Pioneering the Quest

The spiritual journey takes us on a quest. Like Mary on the road from Jerusalem after the festival, we can assume that we will always sense Jesus near us. When we experience an absence in our lives, a distance from Jesus, we take notice. We look around in familiar places, but the sense of absence may persist. Then we stand at a crossroads. Do we ignore the experience or do we take up a quest? Mary’s example challenges us to enter the quest. To look for Jesus and even to find him, we will have to go beyond the boundaries of a familiar and secure environment, and actually search. Those boundaries may include current forms of prayer or devotions within our spiritual lives. We do not thereby abandon prayer or diminish the value of our spiritual practices, but discover other ways of expressing our relationship with God.

Mary could have spent days searching within the caravan, a familiar and secure setting. That search would have moved her farther from Jesus. By departing from the caravan, Mary moves into the unknown, not knowing where to look. Our experience may be the same when we leave the “caravan” of our familiar prayers and devotions, our usual way of doing things. We may not know where to look for Jesus; the important point is our motivation, what is in our hearts. And our hearts will guide us, “for where your treasure is, there your heart will also be” (Lk. 12:34).

“Don’t you know I have been looking for you?” More than a question, this becomes our experience of the spiritual journey, reflecting our fidelity to the Lord. Fidelity makes us pioneers; every step involves trust. We become pioneers and people of the quest to the degree that we remain sensitive to God’s presence and activity in our lives. That sensitivity urges us to remain faithful, to follow God’s ways wherever they may lead. When we sense a diminishment of God’s presence and activity, we must examine that experience with faith and determine what supports will assist us in continuing the journey.

There will be times of joy and new life, as well as of pain and the cross; both are inevitable since they reflect the example of Jesus. Fidelity does not make us insensitive to the joy or the pain, but it does assist us in avoiding their potential to distract and to detour. Fidelity is the only baggage we need for the quest. Fidelity is more than what we do; it is what we become. Echoing through our life is the simple question, “Don’t you know I have been looking for you?”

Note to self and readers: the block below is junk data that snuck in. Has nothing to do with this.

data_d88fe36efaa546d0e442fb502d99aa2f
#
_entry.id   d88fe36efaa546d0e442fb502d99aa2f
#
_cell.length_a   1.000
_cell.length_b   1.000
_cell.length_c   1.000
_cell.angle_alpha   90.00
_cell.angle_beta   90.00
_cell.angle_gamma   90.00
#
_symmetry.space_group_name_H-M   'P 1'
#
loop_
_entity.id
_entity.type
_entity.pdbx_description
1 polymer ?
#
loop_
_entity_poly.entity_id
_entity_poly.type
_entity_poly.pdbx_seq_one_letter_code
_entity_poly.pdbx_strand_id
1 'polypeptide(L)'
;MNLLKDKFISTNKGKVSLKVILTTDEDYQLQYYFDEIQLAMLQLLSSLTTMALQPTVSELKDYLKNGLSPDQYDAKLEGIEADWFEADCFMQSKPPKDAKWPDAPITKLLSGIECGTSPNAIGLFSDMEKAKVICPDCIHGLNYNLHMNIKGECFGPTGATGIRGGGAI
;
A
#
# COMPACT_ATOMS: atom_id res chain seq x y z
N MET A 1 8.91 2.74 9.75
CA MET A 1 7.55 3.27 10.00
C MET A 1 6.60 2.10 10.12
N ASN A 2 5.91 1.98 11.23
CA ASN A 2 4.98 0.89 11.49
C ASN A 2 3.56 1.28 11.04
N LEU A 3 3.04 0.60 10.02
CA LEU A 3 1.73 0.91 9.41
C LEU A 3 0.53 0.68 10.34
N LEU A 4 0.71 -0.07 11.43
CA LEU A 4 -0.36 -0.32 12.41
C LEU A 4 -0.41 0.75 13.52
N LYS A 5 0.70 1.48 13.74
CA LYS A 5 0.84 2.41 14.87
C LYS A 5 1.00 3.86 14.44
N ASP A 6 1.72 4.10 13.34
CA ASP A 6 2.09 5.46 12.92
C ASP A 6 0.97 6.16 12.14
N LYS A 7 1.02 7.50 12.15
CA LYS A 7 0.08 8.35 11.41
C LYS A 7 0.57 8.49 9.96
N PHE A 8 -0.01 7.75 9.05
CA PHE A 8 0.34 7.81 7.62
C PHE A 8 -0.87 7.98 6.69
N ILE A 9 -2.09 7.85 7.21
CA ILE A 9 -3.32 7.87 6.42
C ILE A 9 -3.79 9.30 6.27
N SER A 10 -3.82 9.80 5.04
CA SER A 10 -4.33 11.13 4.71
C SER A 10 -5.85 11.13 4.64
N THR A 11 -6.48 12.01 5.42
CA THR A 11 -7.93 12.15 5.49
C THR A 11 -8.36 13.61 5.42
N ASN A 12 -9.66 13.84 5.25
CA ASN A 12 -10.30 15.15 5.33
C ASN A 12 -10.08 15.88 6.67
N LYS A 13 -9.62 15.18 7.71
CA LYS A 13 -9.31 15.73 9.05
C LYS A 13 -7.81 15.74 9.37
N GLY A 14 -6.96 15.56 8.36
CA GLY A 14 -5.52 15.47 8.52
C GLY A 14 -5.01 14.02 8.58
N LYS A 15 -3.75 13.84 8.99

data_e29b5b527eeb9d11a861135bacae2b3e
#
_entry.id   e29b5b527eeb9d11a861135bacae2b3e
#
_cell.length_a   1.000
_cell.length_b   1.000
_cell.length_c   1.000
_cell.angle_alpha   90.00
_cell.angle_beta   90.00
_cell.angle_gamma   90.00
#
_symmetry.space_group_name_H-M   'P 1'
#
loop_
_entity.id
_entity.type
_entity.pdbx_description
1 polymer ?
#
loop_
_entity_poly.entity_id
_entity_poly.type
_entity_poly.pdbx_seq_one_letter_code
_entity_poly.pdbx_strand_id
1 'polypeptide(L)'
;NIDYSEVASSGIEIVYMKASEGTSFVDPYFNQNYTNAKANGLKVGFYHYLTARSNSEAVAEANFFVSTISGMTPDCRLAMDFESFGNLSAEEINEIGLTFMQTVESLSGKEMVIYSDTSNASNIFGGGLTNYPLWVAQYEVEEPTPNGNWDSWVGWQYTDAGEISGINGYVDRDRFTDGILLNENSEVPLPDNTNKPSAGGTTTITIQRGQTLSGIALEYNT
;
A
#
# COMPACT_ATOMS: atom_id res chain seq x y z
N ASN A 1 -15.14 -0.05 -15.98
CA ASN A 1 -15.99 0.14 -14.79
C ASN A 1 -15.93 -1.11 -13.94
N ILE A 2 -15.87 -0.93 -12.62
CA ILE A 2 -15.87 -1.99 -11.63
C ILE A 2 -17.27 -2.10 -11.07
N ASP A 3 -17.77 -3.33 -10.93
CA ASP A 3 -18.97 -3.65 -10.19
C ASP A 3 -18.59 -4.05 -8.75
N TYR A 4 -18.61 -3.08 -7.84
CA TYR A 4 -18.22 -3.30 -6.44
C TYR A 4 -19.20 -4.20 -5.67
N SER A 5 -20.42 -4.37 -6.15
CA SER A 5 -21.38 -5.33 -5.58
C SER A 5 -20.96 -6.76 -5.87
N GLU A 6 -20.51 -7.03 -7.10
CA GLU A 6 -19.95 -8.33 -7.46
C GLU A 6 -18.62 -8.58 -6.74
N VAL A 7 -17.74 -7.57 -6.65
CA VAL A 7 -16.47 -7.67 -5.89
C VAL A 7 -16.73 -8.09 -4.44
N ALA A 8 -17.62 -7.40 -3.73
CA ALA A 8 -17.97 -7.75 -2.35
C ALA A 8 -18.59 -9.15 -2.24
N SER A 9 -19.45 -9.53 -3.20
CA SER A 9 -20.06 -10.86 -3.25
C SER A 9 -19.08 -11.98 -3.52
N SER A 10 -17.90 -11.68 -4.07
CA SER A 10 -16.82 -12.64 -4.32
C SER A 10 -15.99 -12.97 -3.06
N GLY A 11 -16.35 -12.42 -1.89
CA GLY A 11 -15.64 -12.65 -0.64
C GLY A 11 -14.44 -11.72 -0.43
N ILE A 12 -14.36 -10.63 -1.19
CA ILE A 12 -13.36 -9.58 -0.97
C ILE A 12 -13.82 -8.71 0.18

“Do Whatever He Tells You.”

Woman who Educates, Woman of the Way

Jesus’ first miracle, or sign, as recorded in St. John’s Gospel takes place while he, his mother, and his disciples are attending a wedding in Cana. The story is a simple one. The wine ran out. Mary must have been aware of the situation because, as John relates, “the mother of Jesus said to him, ‘They have no wine”’ (2:3). Jesus says that this is none of his concern. John then tells us, “Jesus’ mother said to the servers, ‘Do whatever he tells you”’ (2:5). The servers do just that, and the remainder of the story is well known.

It is interesting to note that Mary does not respond directly to Jesus’ remark, “My hour has not yet come” (2:4). Jesus had indicated that the situation with the wine did not concern him, or Mary for that matter, and that his public work had not yet begun. Mary’s response remains centred around the practical: wine is needed, she knows her son can do something about it, so she points the way, she directs others to Jesus.

Mary is a woman who educates. The verb educate means to lead out or to guide along the way. Educators in ancient Athens and Rome were those who led children by the hand and guided them to school, reviewing lessons along the way. Mary leads and guides us to Jesus because he can do what is necessary; she places us in direct relationship with Jesus. Mary neither tells the servers what to say nor does she speak for them, she shows the way. Our relationship with her, whatever its form, will inevitably point to Jesus. As educator, Mary clears a path, she leads and guides.

At the wedding in Cana of Galilee, and even today, Mary is a woman of the way to Jesus. This is her primary role for the faith community The great liturgical feasts of Mary reflect some aspect of her relationship with Jesus: